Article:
You’ll need to update your browser so you can continue to log on to your online banking from 28th February. Update now.


Media Release

Technology-driven globalisation to underpin Australia’s sharing economy: CBA

Technology-driven globalisation to underpin Australia’s sharing economy: CBA

Cost and revenue pressures from new overseas entrants are pushing Aussie businesses to look at sharing assets.

Almost three quarters (74 per cent) of Australian businesses do not feel prepared for a new wave of digital and emerging technology-driven globalisation according to new research from Commonwealth Bank’s (CBA) asset finance report, Equip: Changing Economies.

The uptake of technologies, such as Internet of Things (IoT) and blockchain, has contributed to a new era of globalisation, allowing new international companies to sell direct to customers. This evolving marketplace is placing increased cost and revenue pressures on local businesses, with many feeling the pinch from overseas (86 per cent) and online (96 per cent) competitors.

Conversely, 90 per cent of surveyed businesses indicated that they have seen positive impacts from the easier access to overseas suppliers, providing more choice and the increasing ability to directly import used machinery.

The report showed the majority of Australian businesses (92 per cent) are actively considering sharing assets or resources to boost revenue and/or lower costs, as they adopt digital and emerging technologies to remain competitive.

Impact on businesses

Sylvia Terry, Managing Director of Asset Finance, CBA, commented that technology has had an immeasurable impact on Australian businesses.

“Businesses need to use technology to be responsive to the range of new local and global competition that is taking place right now. Those businesses that look to new technologies to innovate and build new efficiencies into their operations will thrive and remain competitive.

“Encouragingly in asset finance, we are seeing businesses start to challenge the status quo of asset ownership and the high capital costs associated with it. Businesses are becoming savvy to the sharing economy and the benefits this can bring to capital intensive industries.”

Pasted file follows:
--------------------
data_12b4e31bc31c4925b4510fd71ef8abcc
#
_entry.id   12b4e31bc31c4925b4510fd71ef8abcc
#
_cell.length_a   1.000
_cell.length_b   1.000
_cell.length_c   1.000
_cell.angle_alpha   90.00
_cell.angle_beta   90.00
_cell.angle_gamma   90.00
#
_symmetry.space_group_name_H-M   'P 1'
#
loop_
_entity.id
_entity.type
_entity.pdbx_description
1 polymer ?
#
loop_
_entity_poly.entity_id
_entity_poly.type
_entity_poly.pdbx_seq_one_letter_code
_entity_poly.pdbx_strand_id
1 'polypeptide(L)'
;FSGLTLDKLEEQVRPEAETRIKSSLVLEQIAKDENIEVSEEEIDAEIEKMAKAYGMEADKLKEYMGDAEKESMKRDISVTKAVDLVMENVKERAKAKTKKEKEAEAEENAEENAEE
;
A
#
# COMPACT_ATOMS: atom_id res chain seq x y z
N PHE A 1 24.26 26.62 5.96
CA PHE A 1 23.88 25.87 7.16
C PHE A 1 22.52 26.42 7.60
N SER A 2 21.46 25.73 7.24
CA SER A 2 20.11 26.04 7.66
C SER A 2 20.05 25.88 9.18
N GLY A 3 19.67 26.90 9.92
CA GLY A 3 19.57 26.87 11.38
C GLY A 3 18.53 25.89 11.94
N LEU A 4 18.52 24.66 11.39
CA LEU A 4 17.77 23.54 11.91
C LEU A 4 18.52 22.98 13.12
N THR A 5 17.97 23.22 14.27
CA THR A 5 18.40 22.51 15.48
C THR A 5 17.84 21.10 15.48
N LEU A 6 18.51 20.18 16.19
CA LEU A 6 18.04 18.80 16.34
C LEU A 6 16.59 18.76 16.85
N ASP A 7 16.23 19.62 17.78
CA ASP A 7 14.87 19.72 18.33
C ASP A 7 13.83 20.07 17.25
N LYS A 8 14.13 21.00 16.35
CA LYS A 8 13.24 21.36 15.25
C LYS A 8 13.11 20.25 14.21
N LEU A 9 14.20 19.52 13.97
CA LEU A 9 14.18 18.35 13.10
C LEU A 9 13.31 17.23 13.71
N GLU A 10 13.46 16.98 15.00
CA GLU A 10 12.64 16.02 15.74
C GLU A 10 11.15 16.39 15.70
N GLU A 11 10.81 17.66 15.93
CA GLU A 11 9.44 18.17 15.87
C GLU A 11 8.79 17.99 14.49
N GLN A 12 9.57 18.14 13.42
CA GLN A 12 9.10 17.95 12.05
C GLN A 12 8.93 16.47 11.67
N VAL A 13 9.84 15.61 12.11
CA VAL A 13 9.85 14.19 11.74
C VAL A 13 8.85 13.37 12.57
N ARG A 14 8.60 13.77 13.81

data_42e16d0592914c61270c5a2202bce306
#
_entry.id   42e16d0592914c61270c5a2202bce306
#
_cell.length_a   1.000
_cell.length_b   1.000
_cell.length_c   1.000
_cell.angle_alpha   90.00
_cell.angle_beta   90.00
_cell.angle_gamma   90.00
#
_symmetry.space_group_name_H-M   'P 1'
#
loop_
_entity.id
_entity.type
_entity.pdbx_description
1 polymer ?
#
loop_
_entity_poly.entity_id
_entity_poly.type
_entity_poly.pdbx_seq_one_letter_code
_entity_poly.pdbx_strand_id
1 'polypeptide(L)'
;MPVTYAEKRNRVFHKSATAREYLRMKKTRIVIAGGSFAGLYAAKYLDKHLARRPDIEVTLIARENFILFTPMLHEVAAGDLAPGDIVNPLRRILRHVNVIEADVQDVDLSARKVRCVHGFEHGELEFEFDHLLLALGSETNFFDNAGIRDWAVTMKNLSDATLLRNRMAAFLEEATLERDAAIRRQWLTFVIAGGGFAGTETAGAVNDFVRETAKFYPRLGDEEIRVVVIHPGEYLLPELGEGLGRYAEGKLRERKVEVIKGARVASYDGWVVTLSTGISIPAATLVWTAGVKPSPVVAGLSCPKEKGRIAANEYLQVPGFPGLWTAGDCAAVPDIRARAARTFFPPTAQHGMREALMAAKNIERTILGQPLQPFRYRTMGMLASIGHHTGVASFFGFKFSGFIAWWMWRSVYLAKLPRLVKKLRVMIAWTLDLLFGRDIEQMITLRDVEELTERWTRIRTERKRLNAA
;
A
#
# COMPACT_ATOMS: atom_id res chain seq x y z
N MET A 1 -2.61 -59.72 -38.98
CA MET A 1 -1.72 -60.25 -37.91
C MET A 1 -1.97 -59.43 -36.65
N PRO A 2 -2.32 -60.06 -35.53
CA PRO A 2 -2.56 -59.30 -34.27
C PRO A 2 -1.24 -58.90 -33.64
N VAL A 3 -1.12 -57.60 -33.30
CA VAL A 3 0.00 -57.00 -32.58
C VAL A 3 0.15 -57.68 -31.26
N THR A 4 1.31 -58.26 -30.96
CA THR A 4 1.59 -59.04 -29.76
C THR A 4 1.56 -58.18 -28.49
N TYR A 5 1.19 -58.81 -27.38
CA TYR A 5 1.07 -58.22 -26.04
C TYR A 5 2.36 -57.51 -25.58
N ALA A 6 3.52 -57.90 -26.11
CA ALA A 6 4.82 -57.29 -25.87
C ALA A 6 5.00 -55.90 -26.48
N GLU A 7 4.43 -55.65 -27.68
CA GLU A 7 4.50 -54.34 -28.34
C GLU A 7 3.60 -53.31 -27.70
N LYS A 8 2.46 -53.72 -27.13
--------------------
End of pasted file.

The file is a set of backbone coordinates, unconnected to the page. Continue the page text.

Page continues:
The value in sharing

In July 2016, the estimated value of the sharing economy in Australia was $14.5 billion. By 2021, this is forecast to grow by more than 250% to $55 billion[1].

Currently, only a small minority of surveyed businesses are participating in the sharing economy. From Commonwealth Bank’s research, just 9 per cent of businesses are currently sharing assets to cut costs and only 7 per cent are sharing underutilised assets to generate new revenue.

Sylvia Terry continued: “We know the sharing economy has the potential to help businesses maximise the utilisation and efficiency of their assets, however it is an approach that has a long way to go.

“For a lot of businesses, the main barrier is trust. We know many businesses are willing to consider sharing assets from other businesses, but are hesitant to share their own.

“We see this as an opportunity where emerging technologies, such as smart contracts that run on blockchain could be applied on a trustable platform providing businesses with the structure and governance they need.”

The rise of a sharing economy highlights the impact of renewed business confidence and increased business investment, with nearly three quarters (72 per cent) of businesses surveyed in an expansionary or stable replacement mode.

You can find the full Equip: Changing Economies Report at and learn about CBA’s Smart Assets experiment here

Important Information

About Equip

The Commonwealth Bank commissioned East & Partners to conduct the Asset Financing Australia Index Report and provide insights for this edition of Equip. All references to our research across this report relate to the research conducted by East & Partners commissioned by CommBank in April 2018 unless otherwise specified. East & Partners’ established research methodology has resulted in findings which are statistically robust and reflective of actual market experiences.

Data is based on direct interviews conducted in April 2018 with a structured national sample of 891 businesses with annual turnover in excess of A$25 million. The sample has been structured to directly mirror natural distribution of these businesses by turnover segment, geography and industry. In building the sample frame, the relevant enterprise population demographic distributions reported by the Australian Bureau of Statistics are used, with actual interviewee targets being randomly selected. The sole selection criteria used in addition to this natural framing was that the target business had to be actively engaging in asset or equipment financing.

About East & Partners

East & Partners Pty Ltd, a leading specialist market research firm in the business, corporate and investment banking markets of Asia Pacific, works across 11 countries in the region delivering both multi-client and proprietary market analysis services to financial services providers.

[1] Ratesetter, cited on 2 in 3 Aussies use shared economy, 2017.